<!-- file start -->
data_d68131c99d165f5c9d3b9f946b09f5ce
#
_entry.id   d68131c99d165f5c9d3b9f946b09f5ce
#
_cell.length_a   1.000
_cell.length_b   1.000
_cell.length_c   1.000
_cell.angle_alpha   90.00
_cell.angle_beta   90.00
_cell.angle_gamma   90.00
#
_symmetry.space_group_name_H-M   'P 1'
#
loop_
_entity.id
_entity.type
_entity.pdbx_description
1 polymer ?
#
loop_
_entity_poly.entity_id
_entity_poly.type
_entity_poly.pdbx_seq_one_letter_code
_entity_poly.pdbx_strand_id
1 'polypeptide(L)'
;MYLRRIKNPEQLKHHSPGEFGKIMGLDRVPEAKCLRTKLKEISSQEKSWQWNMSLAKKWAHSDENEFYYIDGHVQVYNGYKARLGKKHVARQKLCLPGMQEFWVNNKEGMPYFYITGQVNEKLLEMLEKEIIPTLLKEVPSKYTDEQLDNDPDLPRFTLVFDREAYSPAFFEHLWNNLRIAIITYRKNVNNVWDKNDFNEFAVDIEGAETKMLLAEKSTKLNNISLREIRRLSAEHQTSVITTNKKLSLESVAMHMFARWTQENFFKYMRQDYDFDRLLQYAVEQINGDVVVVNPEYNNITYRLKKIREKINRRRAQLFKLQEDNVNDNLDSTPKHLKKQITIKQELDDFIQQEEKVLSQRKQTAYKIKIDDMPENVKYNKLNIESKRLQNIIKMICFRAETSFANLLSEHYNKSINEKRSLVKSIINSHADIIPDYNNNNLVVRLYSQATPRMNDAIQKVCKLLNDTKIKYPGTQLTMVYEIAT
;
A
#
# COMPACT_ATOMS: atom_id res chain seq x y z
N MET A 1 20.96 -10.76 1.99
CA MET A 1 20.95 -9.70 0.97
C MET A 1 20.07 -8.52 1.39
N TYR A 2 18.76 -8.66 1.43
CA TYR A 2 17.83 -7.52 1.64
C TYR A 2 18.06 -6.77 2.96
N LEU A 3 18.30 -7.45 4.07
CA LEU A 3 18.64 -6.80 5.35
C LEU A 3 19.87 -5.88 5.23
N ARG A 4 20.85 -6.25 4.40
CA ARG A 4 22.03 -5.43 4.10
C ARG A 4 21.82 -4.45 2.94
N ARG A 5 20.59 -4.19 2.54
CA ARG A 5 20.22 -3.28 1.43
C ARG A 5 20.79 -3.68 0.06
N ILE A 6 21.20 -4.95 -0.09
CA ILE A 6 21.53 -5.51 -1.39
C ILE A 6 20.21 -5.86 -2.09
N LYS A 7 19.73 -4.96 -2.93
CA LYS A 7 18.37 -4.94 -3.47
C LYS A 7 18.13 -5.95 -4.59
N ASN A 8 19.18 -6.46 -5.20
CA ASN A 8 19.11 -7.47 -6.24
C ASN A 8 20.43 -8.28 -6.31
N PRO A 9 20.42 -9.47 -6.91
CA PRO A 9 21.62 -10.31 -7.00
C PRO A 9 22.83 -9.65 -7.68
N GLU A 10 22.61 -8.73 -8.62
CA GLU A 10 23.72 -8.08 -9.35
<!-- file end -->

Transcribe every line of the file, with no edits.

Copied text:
data_d68131c99d165f5c9d3b9f946b09f5ce
#
_entry.id   d68131c99d165f5c9d3b9f946b09f5ce
#
_cell.length_a   1.000
_cell.length_b   1.000
_cell.length_c   1.000
_cell.angle_alpha   90.00
_cell.angle_beta   90.00
_cell.angle_gamma   90.00
#
_symmetry.space_group_name_H-M   'P 1'
#
loop_
_entity.id
_entity.type
_entity.pdbx_description
1 polymer ?
#
loop_
_entity_poly.entity_id
_entity_poly.type
_entity_poly.pdbx_seq_one_letter_code
_entity_poly.pdbx_strand_id
1 'polypeptide(L)'
;MYLRRIKNPEQLKHHSPGEFGKIMGLDRVPEAKCLRTKLKEISSQEKSWQWNMSLAKKWAHSDENEFYYIDGHVQVYNGYKARLGKKHVARQKLCLPGMQEFWVNNKEGMPYFYITGQVNEKLLEMLEKEIIPTLLKEVPSKYTDEQLDNDPDLPRFTLVFDREAYSPAFFEHLWNNLRIAIITYRKNVNNVWDKNDFNEFAVDIEGAETKMLLAEKSTKLNNISLREIRRLSAEHQTSVITTNKKLSLESVAMHMFARWTQENFFKYMRQDYDFDRLLQYAVEQINGDVVVVNPEYNNITYRLKKIREKINRRRAQLFKLQEDNVNDNLDSTPKHLKKQITIKQELDDFIQQEEKVLSQRKQTAYKIKIDDMPENVKYNKLNIESKRLQNIIKMICFRAETSFANLLSEHYNKSINEKRSLVKSIINSHADIIPDYNNNNLVVRLYSQATPRMNDAIQKVCKLLNDTKIKYPGTQLTMVYEIAT
;
A
#
# COMPACT_ATOMS: atom_id res chain seq x y z
N MET A 1 20.96 -10.76 1.99
CA MET A 1 20.95 -9.70 0.97
C MET A 1 20.07 -8.52 1.39
N TYR A 2 18.76 -8.66 1.43
CA TYR A 2 17.83 -7.52 1.64
C TYR A 2 18.06 -6.77 2.96
N LEU A 3 18.30 -7.45 4.07
CA LEU A 3 18.64 -6.80 5.35
C LEU A 3 19.87 -5.88 5.23
N ARG A 4 20.85 -6.25 4.40
CA ARG A 4 22.03 -5.43 4.10
C ARG A 4 21.82 -4.45 2.94
N ARG A 5 20.59 -4.19 2.54
CA ARG A 5 20.22 -3.28 1.43
C ARG A 5 20.79 -3.68 0.06
N ILE A 6 21.20 -4.95 -0.09
CA ILE A 6 21.53 -5.51 -1.39
C ILE A 6 20.21 -5.86 -2.09
N LYS A 7 19.73 -4.96 -2.93
CA LYS A 7 18.37 -4.94 -3.47
C LYS A 7 18.13 -5.95 -4.59
N ASN A 8 19.18 -6.46 -5.20
CA ASN A 8 19.11 -7.47 -6.24
C ASN A 8 20.43 -8.28 -6.31
N PRO A 9 20.42 -9.47 -6.91
CA PRO A 9 21.62 -10.31 -7.00
C PRO A 9 22.83 -9.65 -7.68
N GLU A 10 22.61 -8.73 -8.62
CA GLU A 10 23.72 -8.08 -9.35